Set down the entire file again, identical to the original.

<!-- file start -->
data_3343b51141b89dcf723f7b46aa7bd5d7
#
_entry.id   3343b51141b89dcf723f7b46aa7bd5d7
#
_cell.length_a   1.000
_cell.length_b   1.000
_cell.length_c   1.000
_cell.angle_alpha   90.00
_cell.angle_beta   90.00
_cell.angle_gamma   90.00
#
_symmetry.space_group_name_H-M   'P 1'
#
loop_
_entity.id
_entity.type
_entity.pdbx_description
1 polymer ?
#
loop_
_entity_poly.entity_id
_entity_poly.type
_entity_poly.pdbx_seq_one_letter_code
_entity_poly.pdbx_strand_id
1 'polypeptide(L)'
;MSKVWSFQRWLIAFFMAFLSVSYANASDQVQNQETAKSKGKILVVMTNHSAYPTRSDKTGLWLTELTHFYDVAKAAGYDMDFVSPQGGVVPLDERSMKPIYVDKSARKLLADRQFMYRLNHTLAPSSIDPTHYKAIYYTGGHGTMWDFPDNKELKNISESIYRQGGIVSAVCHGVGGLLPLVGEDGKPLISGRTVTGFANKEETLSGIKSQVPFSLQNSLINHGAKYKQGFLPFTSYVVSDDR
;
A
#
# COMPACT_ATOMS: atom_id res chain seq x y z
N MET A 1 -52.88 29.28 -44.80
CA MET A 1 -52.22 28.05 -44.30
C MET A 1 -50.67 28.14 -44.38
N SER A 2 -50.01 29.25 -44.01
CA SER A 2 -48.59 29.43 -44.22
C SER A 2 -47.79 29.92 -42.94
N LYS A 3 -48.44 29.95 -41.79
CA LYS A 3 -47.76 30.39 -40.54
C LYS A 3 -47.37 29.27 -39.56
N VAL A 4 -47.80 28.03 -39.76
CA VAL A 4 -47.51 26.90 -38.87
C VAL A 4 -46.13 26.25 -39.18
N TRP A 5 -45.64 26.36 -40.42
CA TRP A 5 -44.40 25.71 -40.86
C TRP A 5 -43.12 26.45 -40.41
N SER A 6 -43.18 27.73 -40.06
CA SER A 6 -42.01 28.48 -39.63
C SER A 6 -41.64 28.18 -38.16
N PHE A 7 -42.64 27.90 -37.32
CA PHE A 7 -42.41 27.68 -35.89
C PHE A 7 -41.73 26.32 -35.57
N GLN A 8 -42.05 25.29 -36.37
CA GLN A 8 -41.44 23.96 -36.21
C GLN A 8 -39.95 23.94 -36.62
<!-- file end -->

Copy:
data_3343b51141b89dcf723f7b46aa7bd5d7
#
_entry.id   3343b51141b89dcf723f7b46aa7bd5d7
#
_cell.length_a   1.000
_cell.length_b   1.000
_cell.length_c   1.000
_cell.angle_alpha   90.00
_cell.angle_beta   90.00
_cell.angle_gamma   90.00
#
_symmetry.space_group_name_H-M   'P 1'
#
loop_
_entity.id
_entity.type
_entity.pdbx_description
1 polymer ?
#
loop_
_entity_poly.entity_id
_entity_poly.type
_entity_poly.pdbx_seq_one_letter_code
_entity_poly.pdbx_strand_id
1 'polypeptide(L)'
;MSKVWSFQRWLIAFFMAFLSVSYANASDQVQNQETAKSKGKILVVMTNHSAYPTRSDKTGLWLTELTHFYDVAKAAGYDMDFVSPQGGVVPLDERSMKPIYVDKSARKLLADRQFMYRLNHTLAPSSIDPTHYKAIYYTGGHGTMWDFPDNKELKNISESIYRQGGIVSAVCHGVGGLLPLVGEDGKPLISGRTVTGFANKEETLSGIKSQVPFSLQNSLINHGAKYKQGFLPFTSYVVSDDR
;
A
#
# COMPACT_ATOMS: atom_id res chain seq x y z
N MET A 1 -52.88 29.28 -44.80
CA MET A 1 -52.22 28.05 -44.30
C MET A 1 -50.67 28.14 -44.38
N SER A 2 -50.01 29.25 -44.01
CA SER A 2 -48.59 29.43 -44.22
C SER A 2 -47.79 29.92 -42.94
N LYS A 3 -48.44 29.95 -41.79
CA LYS A 3 -47.76 30.39 -40.54
C LYS A 3 -47.37 29.27 -39.56
N VAL A 4 -47.80 28.03 -39.76
CA VAL A 4 -47.51 26.90 -38.87
C VAL A 4 -46.13 26.25 -39.18
N TRP A 5 -45.64 26.36 -40.42
CA TRP A 5 -44.40 25.71 -40.86
C TRP A 5 -43.12 26.45 -40.41
N SER A 6 -43.18 27.73 -40.06
CA SER A 6 -42.01 28.48 -39.63
C SER A 6 -41.64 28.18 -38.16
N PHE A 7 -42.64 27.90 -37.32
CA PHE A 7 -42.41 27.68 -35.89
C PHE A 7 -41.73 26.32 -35.57
N GLN A 8 -42.05 25.29 -36.37
CA GLN A 8 -41.44 23.96 -36.21
C GLN A 8 -39.95 23.94 -36.62